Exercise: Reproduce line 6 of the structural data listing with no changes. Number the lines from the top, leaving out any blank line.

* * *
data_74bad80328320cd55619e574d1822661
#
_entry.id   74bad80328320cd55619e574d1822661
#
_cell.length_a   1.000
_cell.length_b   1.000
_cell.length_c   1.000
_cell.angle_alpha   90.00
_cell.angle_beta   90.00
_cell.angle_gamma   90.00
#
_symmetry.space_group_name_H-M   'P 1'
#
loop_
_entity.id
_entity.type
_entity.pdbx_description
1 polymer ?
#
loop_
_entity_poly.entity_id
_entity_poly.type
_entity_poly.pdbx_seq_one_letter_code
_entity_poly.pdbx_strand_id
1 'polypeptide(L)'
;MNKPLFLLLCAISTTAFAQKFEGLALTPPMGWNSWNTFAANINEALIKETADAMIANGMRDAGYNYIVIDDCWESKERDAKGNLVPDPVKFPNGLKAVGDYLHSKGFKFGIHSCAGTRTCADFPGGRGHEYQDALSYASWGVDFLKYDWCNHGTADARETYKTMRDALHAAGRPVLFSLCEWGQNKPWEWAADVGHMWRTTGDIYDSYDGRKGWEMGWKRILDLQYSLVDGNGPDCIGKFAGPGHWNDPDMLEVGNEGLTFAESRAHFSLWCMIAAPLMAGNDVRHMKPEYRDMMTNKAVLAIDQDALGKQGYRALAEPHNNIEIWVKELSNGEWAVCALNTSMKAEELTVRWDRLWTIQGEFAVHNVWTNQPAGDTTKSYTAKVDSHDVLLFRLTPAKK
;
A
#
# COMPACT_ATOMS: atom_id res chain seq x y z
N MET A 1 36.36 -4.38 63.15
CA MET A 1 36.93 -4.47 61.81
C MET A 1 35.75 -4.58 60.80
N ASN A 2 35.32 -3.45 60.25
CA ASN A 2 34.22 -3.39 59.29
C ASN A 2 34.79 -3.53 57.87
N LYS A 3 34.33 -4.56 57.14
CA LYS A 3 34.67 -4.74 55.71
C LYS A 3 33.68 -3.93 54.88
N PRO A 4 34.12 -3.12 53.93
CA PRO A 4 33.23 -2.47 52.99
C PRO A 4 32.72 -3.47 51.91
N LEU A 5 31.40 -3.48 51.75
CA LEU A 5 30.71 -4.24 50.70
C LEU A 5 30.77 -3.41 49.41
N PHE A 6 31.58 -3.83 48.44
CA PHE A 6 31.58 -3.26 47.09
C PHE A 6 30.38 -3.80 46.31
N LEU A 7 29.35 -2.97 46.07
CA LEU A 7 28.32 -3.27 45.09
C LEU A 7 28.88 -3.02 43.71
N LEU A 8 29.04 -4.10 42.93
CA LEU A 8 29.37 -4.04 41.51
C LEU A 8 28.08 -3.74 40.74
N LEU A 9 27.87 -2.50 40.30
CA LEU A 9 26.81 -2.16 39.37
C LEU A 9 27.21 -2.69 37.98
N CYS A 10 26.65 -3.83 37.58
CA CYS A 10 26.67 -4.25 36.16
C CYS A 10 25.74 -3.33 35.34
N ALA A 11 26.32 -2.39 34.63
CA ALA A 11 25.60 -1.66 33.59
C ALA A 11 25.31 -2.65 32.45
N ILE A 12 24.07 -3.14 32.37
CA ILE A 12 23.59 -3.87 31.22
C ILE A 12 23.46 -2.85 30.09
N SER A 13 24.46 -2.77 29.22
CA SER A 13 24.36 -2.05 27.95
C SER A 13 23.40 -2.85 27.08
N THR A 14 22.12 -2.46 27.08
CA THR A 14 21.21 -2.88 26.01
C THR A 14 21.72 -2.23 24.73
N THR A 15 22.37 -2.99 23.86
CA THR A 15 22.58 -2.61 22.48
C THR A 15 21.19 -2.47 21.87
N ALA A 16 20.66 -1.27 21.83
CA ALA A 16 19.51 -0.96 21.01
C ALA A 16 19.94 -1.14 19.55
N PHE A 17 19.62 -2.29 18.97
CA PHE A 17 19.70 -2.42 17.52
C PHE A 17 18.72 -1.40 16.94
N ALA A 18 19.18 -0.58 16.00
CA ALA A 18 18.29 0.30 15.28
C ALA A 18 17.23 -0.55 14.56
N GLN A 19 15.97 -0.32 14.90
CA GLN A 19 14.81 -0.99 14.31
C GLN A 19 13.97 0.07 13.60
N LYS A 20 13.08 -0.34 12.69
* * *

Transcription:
_cell.length_b   1.000